Said instructor has publicly chastised other people for teaching things that in his opinion might confuse beginners and yet in my opinion he goes out of his way to confuse beginners by introducing concepts in a half-assed manner.

I am sure though that this instructor did it with good intentions.

Another billiard scholar writes this in his online glossary of billiard terms:

English: term usually used to refer to sidespin applied to the cue ball, but can also be used to refer to any type of spin applied to the cue ball (e.g., with draw and follow shots). - Dr. Dave Alciatore

Masayoshi
06-19-2010, 08:02 AM
Then you'd have no reason whatsoever to put any side spin on the ball. If you're cheating the pocket to get an angle, then it's no longer straight :p

EDIT: There are cases where RIGHT/LEFT make more sense than INSIDE/OUTSIDE, but I'm just saying that I prefer the latter of the two in most cases.

I was thinking more along the lines of being straight in and drawing back to a rail with left or right. It comes up fairly often in 9 ball.

lfigueroa
06-19-2010, 08:02 AM
[QUOTE=Tramp Steamer;2472795]

Again, I will defer to Victor Stein and Paul Rubino and what they write on page 257 of the Billiard Encyclopedia. Unless of course you can point to anyone on this forum who has studied the history of billiards more thoroughly than those two.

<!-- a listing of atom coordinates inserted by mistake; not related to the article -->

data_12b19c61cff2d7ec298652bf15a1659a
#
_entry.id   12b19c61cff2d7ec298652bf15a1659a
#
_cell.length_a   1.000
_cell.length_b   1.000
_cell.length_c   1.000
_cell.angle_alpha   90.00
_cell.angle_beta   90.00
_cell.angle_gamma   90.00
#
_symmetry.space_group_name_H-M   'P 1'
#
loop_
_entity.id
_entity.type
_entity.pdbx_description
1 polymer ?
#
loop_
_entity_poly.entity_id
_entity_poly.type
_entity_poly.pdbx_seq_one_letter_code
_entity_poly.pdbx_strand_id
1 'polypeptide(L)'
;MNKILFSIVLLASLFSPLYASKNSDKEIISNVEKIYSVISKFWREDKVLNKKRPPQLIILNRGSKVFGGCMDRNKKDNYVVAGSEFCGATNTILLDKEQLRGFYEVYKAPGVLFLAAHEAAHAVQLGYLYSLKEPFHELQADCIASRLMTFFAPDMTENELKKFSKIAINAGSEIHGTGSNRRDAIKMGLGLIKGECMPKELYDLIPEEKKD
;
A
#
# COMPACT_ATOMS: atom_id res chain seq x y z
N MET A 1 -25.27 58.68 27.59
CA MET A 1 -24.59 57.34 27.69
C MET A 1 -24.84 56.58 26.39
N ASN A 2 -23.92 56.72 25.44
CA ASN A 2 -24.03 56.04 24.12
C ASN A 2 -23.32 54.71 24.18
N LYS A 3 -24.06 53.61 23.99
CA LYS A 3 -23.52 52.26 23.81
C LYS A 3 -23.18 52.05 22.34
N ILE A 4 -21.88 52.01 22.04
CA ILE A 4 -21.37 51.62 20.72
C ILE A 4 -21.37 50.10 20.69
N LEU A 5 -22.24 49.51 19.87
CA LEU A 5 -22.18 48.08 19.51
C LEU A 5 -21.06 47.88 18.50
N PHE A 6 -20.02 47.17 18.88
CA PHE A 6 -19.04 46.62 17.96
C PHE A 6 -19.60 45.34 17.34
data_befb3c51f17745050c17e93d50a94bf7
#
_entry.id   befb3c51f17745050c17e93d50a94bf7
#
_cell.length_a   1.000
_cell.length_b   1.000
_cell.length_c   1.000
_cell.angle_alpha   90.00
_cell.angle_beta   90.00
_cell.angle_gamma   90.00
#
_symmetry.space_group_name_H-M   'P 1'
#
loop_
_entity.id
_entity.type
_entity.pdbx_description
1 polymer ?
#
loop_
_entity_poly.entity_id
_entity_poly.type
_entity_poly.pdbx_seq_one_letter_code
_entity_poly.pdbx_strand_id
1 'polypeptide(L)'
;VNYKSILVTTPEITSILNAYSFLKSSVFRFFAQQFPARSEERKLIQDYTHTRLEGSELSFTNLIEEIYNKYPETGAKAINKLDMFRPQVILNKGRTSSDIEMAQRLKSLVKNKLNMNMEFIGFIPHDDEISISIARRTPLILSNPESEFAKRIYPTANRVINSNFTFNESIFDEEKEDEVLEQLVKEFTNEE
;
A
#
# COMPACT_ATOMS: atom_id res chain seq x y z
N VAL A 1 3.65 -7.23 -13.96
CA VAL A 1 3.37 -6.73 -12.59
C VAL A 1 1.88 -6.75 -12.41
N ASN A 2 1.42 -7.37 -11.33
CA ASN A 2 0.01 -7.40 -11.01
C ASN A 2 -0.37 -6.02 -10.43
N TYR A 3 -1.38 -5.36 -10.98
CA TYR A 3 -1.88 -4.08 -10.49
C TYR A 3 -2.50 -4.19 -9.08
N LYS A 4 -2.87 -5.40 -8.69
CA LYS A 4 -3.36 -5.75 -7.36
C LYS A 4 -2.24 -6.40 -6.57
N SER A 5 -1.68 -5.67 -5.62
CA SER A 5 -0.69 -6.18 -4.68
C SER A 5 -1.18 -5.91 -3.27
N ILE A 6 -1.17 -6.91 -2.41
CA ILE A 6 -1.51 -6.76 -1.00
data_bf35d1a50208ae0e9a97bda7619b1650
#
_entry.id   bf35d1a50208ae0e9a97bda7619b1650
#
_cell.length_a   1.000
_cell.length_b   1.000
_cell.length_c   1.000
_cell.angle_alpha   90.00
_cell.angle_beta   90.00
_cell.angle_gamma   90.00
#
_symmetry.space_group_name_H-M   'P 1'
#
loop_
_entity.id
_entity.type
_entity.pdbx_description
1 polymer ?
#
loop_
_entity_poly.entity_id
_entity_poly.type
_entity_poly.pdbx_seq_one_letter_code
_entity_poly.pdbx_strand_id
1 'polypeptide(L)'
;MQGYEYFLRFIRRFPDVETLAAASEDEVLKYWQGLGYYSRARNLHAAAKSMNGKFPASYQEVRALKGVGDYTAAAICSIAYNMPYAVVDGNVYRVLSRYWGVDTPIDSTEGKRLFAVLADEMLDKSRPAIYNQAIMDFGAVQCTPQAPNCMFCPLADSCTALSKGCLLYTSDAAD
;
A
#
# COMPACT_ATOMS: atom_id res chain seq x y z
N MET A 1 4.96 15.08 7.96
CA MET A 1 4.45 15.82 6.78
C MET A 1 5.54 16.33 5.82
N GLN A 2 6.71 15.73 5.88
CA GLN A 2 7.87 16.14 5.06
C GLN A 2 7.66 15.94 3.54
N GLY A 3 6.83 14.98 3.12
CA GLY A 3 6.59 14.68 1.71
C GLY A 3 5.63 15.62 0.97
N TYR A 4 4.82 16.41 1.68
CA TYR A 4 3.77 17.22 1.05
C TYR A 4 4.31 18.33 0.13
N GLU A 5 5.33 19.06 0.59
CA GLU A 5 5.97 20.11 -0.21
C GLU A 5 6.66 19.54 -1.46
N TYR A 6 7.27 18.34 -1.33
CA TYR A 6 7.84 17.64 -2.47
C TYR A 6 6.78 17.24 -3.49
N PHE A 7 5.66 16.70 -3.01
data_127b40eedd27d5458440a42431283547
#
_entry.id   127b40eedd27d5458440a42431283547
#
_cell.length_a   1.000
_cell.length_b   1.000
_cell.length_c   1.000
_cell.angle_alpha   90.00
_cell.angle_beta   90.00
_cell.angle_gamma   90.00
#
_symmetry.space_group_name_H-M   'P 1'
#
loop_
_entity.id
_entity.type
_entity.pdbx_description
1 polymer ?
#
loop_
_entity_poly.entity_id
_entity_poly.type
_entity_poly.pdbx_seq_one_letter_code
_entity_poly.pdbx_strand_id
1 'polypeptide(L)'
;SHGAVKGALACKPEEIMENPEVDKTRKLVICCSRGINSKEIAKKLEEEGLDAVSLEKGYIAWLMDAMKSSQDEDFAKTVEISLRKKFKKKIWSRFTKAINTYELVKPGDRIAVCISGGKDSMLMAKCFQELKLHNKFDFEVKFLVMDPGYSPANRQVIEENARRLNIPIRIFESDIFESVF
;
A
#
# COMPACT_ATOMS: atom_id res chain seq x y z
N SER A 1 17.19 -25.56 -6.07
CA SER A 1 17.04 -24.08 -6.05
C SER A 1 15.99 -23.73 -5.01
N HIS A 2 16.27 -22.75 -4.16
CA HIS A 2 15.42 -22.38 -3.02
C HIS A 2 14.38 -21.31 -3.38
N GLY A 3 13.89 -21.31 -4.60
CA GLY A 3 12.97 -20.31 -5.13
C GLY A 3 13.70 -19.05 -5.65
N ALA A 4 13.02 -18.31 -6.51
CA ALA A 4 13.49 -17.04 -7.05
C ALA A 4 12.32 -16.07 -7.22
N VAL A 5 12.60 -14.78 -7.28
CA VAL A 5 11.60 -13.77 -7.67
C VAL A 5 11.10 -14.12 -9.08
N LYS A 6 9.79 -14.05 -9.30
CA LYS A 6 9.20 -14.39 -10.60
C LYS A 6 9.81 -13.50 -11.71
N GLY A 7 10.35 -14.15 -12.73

I certainly won't be accepting the word of an unknown person on a forum message board unless he can cite some other corroborating source that we all know and who also trumps Rubino and Stein.

Well, much of the original legwork on this subject was done by William (Bill/Professor) Hendricks, a St. Louis local, who published "William Hendricks' Official Standard History of Pool" in 1974.

Anywhos, in it he credits the imprisoned French infantry captain, saying, "Apparently Mingaud deduced that a leather tip on the cue would give it the additional gripping power needed to achieve the kind of spin he wanted." This would all have been about 1807.

In the essay by Cees Sprangers (included in TBE), we learn, among other things, that Mingaud's first name was Francois. And, we also learn from his obituary that Mingaud got the idea for the leather tip while he was injured, went into a tavern and playfully struck a billiard ball with one of his crutches -- which had a small piece of elastic clay at its tip.

Lou Figueroa

Mike in MN
06-19-2010, 08:03 AM
I think you go reread the post he made. It starts out with telling me I am wrong to question an instructor's instruction and ask AZ's opinion. Then of course he calls into question my ability to discern the situation and quote properly.

Then he gets around to discussing the topic.

Does Hu NEED to be here in the thread I started? Could it survive and the topic, which is "what is english and does it affect the cue ball's path?", be discussed without his participation and comment's about me personally?

No he doesn't need to be here. He chose to post and chose to be antagonistic. As he said before, "that's the way I roll" in reference to his intention to be rude and harassing at ever increasing levels.